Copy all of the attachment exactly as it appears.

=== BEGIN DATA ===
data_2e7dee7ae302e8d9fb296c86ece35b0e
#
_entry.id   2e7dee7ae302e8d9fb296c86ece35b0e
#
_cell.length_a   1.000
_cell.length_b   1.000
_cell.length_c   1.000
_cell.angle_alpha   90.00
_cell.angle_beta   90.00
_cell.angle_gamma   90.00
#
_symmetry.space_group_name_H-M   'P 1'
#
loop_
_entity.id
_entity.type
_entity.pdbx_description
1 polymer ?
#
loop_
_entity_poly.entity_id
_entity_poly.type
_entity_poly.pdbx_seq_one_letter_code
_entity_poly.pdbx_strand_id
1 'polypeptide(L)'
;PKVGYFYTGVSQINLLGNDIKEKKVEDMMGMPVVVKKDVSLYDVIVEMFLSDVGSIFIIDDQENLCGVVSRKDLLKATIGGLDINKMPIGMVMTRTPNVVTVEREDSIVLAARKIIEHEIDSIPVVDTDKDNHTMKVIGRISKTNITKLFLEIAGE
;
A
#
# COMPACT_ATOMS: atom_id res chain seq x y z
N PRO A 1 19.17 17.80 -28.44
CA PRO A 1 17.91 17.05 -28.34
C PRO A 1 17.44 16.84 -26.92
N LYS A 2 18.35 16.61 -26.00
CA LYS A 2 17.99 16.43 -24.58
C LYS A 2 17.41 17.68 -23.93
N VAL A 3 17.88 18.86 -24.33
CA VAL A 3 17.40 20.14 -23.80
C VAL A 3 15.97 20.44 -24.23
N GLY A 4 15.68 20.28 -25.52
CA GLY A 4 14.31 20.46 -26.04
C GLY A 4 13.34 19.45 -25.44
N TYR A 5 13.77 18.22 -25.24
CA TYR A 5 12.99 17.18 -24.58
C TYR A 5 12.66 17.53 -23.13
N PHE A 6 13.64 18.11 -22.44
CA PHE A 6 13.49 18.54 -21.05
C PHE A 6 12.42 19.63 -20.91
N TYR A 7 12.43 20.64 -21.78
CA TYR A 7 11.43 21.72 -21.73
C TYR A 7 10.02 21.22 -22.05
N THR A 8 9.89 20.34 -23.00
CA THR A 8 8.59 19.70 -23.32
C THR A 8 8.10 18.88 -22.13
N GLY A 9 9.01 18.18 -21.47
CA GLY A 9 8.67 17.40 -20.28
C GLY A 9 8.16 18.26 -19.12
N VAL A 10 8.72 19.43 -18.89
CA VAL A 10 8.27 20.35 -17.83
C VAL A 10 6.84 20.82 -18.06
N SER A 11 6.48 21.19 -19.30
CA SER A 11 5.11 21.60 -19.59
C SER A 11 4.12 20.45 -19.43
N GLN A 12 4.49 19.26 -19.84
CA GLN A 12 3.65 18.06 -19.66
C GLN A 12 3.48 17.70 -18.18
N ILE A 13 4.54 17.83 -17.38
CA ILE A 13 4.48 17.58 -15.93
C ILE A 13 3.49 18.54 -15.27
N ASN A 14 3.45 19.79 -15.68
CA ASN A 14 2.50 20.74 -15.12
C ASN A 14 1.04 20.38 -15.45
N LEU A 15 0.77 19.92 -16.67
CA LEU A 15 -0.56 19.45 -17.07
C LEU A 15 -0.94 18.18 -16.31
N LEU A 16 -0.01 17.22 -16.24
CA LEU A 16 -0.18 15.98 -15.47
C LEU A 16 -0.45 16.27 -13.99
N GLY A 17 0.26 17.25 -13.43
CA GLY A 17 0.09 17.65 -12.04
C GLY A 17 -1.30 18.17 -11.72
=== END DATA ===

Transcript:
data_2e7dee7ae302e8d9fb296c86ece35b0e
#
_entry.id   2e7dee7ae302e8d9fb296c86ece35b0e
#
_cell.length_a   1.000
_cell.length_b   1.000
_cell.length_c   1.000
_cell.angle_alpha   90.00
_cell.angle_beta   90.00
_cell.angle_gamma   90.00
#
_symmetry.space_group_name_H-M   'P 1'
#
loop_
_entity.id
_entity.type
_entity.pdbx_description
1 polymer ?
#
loop_
_entity_poly.entity_id
_entity_poly.type
_entity_poly.pdbx_seq_one_letter_code
_entity_poly.pdbx_strand_id
1 'polypeptide(L)'
;PKVGYFYTGVSQINLLGNDIKEKKVEDMMGMPVVVKKDVSLYDVIVEMFLSDVGSIFIIDDQENLCGVVSRKDLLKATIGGLDINKMPIGMVMTRTPNVVTVEREDSIVLAARKIIEHEIDSIPVVDTDKDNHTMKVIGRISKTNITKLFLEIAGE
;
A
#
# COMPACT_ATOMS: atom_id res chain seq x y z
N PRO A 1 19.17 17.80 -28.44
CA PRO A 1 17.91 17.05 -28.34
C PRO A 1 17.44 16.84 -26.92
N LYS A 2 18.35 16.61 -26.00
CA LYS A 2 17.99 16.43 -24.58
C LYS A 2 17.41 17.68 -23.93
N VAL A 3 17.88 18.86 -24.33
CA VAL A 3 17.40 20.14 -23.80
C VAL A 3 15.97 20.44 -24.23
N GLY A 4 15.68 20.28 -25.52
CA GLY A 4 14.31 20.46 -26.04
C GLY A 4 13.34 19.45 -25.44
N TYR A 5 13.77 18.22 -25.24
CA TYR A 5 12.99 17.18 -24.58
C TYR A 5 12.66 17.53 -23.13
N PHE A 6 13.64 18.11 -22.44
CA PHE A 6 13.49 18.54 -21.05
C PHE A 6 12.42 19.63 -20.91
N TYR A 7 12.43 20.64 -21.78
CA TYR A 7 11.43 21.72 -21.73
C TYR A 7 10.02 21.22 -22.05
N THR A 8 9.89 20.34 -23.00
CA THR A 8 8.59 19.70 -23.32
C THR A 8 8.10 18.88 -22.13
N GLY A 9 9.01 18.18 -21.47
CA GLY A 9 8.67 17.40 -20.28
C GLY A 9 8.16 18.26 -19.12
N VAL A 10 8.72 19.43 -18.89
CA VAL A 10 8.27 20.35 -17.83
C VAL A 10 6.84 20.82 -18.06
N SER A 11 6.48 21.19 -19.30
CA SER A 11 5.11 21.60 -19.59
C SER A 11 4.12 20.45 -19.43
N GLN A 12 4.49 19.26 -19.84
CA GLN A 12 3.65 18.06 -19.66
C GLN A 12 3.48 17.70 -18.18
N ILE A 13 4.54 17.83 -17.38
CA ILE A 13 4.48 17.58 -15.93
C ILE A 13 3.49 18.54 -15.27
N ASN A 14 3.45 19.79 -15.68
CA ASN A 14 2.50 20.74 -15.12
C ASN A 14 1.04 20.38 -15.45
N LEU A 15 0.77 19.92 -16.67
CA LEU A 15 -0.56 19.45 -17.07
C LEU A 15 -0.94 18.18 -16.31
N LEU A 16 -0.01 17.22 -16.24
CA LEU A 16 -0.18 15.98 -15.47
C LEU A 16 -0.45 16.27 -13.99
N GLY A 17 0.26 17.25 -13.43
CA GLY A 17 0.09 17.65 -12.04
C GLY A 17 -1.30 18.17 -11.72